Built on a budget, the RF900R raided the GSXR parts bin to create a machine not that far away from the performance and looks of the opposition. Based heavily upon the GSXR1100 bottom end, Suzuki chose to use smaller vales and carburettors than those used on the aggressive Gixxer to create a machine with amazing tractability and day-to-day usefulness.
Tag Archives: Suzuki Classic Bikes
First seen in 1971, the Suzuki GT380 showed much promise, on paper at least. If the other Japanese manufacturers had stood still during the 70s then the GT380 would have made perfect sense. As machines from the era go, the GT, or Sebring as it is known in the states, is a delight albeit a tad heavy. The air-cooled triple is not at all slow, but never quite as rapid in a straight fistfight with some of the middleweight twins.
In the mid eighties virtually every aspect of the motorcycling future was accurately predicted. The die for the Superbike category had been well and truly cast when the first Gixer took to the roads.
Suzuki enjoyed great mileage out of their first GP 500 machine. The XR14, and its production version the RG500, lived on for some time, its square-four engine layout proving to be competitive well into the 80s. Suzuki had officially withdrawn its factory team in 1983 and with that move so ended the development of the early 70s design. Yamaha revealed its first V-four, the OW61 in 1983, Honda quickly followed suit while Suzuki, effectively unable to develop a new machine, stayed faithful to the square concept, albeit joining the reed valve ranks in 1985 with the XR70.
I had been looking forward to cocking a leg over this particular Katana special for some time. Its mix of classic and modern styling made it look fast from the outset, while the spec sheet suggested it certainly would go, so I was keen to sample her for myself. The first opportunity came during the photo shoot, usually I nip off for a quick familiarisation spin while the cameraman gets the kit ready and this I did, popping the odd wheelie to get a feel for the torque curve and letting the engine have its head to feel the power.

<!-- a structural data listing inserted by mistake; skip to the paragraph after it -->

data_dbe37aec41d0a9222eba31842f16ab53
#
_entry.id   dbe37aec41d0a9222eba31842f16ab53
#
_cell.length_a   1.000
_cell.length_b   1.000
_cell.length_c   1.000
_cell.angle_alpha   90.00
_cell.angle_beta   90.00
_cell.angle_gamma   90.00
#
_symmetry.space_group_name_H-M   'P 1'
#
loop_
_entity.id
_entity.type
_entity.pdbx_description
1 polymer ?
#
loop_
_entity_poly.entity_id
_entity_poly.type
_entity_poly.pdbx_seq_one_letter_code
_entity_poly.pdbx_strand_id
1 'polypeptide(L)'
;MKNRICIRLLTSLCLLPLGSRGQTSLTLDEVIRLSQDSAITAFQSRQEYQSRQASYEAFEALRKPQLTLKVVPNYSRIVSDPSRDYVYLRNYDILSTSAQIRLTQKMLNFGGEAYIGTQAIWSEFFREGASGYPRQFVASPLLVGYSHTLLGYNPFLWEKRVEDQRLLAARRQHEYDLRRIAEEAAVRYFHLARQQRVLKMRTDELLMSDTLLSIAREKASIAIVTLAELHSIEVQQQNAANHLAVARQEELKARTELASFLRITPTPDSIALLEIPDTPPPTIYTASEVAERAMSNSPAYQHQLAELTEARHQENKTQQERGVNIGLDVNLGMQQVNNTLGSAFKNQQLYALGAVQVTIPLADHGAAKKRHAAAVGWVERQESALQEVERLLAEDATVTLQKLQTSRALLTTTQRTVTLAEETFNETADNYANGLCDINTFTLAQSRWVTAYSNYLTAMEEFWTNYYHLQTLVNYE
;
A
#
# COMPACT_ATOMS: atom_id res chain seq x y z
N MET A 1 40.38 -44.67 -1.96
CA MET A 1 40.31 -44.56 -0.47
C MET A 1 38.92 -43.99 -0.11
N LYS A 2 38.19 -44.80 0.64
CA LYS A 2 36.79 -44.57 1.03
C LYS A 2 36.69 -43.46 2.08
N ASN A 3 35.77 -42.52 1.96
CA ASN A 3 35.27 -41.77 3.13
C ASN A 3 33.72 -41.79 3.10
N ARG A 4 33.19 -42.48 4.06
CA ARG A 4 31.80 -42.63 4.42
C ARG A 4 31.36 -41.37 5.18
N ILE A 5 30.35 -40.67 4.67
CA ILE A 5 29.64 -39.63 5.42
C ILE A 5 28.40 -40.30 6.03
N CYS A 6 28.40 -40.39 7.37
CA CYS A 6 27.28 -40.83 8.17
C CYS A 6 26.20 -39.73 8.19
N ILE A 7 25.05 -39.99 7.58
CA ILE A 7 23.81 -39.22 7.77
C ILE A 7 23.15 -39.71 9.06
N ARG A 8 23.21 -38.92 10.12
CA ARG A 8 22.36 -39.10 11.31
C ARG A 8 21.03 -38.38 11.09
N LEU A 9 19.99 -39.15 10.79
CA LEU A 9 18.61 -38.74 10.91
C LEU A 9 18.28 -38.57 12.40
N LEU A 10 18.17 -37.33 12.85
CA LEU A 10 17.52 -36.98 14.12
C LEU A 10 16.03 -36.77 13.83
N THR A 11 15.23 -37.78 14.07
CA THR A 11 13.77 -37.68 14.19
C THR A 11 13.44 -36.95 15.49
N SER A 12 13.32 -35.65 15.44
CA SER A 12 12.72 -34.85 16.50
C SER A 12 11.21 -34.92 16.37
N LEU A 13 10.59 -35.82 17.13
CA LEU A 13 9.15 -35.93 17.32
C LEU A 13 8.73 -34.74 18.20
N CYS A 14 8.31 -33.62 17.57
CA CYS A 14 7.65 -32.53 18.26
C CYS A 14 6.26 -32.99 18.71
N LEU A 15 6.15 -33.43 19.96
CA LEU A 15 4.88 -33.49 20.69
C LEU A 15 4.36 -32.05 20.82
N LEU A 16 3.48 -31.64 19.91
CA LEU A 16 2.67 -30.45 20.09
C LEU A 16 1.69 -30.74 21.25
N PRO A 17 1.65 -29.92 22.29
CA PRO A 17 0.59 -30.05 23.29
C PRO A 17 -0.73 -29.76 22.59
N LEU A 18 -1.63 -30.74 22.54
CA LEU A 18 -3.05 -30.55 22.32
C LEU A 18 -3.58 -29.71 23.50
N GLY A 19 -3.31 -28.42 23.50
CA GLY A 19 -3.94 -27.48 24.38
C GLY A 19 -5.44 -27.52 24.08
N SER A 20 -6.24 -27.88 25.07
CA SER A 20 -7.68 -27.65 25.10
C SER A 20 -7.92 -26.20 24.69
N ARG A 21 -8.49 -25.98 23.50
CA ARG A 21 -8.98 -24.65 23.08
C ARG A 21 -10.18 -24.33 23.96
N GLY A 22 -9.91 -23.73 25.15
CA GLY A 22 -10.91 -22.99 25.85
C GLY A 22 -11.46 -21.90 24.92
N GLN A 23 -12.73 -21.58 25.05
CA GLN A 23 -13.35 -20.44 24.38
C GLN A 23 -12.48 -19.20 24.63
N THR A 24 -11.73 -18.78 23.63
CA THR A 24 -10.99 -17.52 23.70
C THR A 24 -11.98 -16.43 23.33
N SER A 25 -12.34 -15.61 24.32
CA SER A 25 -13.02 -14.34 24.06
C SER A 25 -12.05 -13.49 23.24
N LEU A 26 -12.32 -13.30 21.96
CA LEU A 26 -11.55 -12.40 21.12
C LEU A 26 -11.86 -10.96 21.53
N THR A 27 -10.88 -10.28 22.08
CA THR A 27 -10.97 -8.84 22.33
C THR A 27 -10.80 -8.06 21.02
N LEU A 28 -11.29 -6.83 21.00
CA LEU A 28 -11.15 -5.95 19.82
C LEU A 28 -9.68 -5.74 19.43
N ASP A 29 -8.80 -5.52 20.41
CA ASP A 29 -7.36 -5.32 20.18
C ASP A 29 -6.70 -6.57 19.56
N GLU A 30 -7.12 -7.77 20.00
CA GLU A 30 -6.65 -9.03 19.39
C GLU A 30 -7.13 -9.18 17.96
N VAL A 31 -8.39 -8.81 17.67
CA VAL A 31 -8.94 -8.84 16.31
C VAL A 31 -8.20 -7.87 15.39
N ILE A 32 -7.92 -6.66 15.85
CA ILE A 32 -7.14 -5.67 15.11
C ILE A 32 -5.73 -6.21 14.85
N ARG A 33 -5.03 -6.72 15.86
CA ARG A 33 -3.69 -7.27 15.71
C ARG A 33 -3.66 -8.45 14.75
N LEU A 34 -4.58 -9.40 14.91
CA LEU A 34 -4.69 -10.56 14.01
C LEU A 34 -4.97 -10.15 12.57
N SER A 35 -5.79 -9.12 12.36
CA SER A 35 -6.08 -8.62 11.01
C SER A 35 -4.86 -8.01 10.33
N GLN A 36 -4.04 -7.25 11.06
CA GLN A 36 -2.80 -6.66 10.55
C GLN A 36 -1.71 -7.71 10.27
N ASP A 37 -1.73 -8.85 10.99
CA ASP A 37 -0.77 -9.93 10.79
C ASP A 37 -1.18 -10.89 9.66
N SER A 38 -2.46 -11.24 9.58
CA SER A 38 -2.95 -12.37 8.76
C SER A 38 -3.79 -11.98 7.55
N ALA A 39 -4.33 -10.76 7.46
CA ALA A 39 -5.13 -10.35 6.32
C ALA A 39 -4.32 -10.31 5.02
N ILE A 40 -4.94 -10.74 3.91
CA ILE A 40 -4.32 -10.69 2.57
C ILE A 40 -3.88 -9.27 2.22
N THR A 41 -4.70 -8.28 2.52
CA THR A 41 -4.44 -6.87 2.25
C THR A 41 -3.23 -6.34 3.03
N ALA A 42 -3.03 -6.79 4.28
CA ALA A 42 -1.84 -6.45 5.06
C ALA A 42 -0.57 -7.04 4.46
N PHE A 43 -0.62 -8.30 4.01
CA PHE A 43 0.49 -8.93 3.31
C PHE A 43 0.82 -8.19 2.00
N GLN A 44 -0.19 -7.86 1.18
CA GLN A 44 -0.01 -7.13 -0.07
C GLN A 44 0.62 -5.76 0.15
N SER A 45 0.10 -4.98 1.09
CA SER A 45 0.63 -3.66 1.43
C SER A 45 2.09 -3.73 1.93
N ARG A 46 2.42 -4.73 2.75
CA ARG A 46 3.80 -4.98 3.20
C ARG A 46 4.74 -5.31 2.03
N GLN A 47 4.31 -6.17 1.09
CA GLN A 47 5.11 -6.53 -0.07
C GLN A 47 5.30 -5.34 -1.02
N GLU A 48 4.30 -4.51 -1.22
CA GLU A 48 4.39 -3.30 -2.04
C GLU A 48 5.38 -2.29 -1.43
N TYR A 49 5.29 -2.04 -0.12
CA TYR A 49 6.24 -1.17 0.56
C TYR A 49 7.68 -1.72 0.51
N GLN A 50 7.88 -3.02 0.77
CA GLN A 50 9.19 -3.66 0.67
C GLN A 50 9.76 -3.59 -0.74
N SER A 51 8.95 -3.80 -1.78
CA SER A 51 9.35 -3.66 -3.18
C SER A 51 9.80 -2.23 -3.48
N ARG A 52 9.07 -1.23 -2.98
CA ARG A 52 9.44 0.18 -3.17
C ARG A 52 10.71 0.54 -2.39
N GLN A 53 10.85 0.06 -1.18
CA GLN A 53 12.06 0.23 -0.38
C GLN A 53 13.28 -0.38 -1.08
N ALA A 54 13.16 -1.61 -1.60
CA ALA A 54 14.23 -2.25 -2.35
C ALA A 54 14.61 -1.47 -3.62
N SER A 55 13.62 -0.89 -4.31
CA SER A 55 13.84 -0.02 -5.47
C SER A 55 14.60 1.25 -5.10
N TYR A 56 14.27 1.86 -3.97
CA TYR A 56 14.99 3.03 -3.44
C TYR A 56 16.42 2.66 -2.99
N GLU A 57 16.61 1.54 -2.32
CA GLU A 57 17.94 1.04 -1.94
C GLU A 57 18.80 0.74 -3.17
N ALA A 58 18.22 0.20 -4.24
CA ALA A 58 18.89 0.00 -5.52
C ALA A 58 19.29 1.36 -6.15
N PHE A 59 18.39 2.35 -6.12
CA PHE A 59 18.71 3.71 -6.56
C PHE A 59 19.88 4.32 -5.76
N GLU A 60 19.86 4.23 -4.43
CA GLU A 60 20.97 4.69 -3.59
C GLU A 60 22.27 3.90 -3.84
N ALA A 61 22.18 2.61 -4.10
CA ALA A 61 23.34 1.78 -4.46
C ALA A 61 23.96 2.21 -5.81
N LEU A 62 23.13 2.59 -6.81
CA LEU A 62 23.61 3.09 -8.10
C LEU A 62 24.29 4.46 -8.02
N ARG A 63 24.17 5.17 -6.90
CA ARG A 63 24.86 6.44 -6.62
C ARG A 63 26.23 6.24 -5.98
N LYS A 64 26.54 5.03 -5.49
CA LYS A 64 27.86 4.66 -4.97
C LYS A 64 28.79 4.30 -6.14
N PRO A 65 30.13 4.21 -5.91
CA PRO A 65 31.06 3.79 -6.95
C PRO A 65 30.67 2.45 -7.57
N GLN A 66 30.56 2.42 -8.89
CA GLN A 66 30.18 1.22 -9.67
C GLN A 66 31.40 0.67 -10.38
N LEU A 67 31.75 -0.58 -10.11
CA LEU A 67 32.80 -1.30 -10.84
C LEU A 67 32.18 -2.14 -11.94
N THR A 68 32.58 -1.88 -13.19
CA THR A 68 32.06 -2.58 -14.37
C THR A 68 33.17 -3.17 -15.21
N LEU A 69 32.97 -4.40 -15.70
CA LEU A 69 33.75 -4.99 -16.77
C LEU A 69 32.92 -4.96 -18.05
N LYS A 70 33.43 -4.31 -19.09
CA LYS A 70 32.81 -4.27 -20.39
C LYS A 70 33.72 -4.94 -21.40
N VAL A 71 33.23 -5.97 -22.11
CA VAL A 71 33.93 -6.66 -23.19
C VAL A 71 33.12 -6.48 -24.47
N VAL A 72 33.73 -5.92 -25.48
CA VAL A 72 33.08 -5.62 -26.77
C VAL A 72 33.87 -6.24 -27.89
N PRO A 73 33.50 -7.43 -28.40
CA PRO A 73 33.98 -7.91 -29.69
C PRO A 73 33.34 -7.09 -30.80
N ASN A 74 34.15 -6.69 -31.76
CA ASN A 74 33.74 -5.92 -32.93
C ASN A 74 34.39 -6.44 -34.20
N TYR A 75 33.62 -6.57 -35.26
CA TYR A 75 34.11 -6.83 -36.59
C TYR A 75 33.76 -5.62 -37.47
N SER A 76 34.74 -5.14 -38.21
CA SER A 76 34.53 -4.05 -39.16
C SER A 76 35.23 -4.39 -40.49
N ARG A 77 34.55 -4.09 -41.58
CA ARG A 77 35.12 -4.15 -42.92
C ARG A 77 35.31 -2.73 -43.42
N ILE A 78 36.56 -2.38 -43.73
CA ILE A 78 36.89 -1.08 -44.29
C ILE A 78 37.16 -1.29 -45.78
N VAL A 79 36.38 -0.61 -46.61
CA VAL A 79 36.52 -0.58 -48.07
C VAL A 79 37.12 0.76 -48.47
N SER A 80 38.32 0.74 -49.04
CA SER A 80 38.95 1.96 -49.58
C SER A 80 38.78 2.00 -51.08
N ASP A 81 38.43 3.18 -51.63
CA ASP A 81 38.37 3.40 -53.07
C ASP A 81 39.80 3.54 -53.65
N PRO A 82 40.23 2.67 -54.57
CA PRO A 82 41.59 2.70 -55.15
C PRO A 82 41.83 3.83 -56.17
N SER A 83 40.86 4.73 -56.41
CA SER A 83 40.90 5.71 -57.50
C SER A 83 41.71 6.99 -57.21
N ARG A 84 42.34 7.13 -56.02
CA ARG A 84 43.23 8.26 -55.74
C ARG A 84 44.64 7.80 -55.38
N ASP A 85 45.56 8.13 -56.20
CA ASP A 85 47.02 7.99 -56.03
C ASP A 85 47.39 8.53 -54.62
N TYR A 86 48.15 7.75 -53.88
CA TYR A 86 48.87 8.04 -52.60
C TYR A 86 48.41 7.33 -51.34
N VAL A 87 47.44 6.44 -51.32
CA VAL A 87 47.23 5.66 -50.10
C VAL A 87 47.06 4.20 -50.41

Often thought to be a straight take off from the GT250 X7 the X5 is actually a complete design in its own right. Despite sharing much of their styling and design, little is interchangeable between the two. The two machines certainly do have common ground once they share showroom space, appealing as they do to very similar sectors of the biking community albeit with different desires.
Gary Haythorn is well known within the classic world having been a regular attendee with his stunning machines at the many classic shows over the last few years. His latest creation is a superb better than new Suzuki X7, the first 250cc machine to be capable of a genuine 100mph, a position it held for two years until the next generation of quarter-litre bikes arrived.
As bikes go, Andy Jones’s GT750 is a bit of a tarts handbag. The paint and chrome work is both gaudy and loud, but there can be no question that it has all been assembled and finished to the very highest of standards and with great enthusiasm. Andy’s sense of humour is without question, his sense of history is just as strong too, but he simply didn’t want to create yet another mint, standard kettle.
Keith Dickinson is a 45 year-old Scientist, and part-time petrol head, who has always serviced and repairing his own bikes and cars. “I’ve had a bike of some sort on the road ever since I was 16 years old and have restored and rebuilt several bikes over the years – as well a Triumph Spitfire which succeeded in putting me off car restoration for life.
A standard Suzuki Katana is an exciting machine, both to ride and to look at. The engine is the raw product of the early 80’s and the chassis, although lengthy and sluggish feeling, does give a fast and furious ride.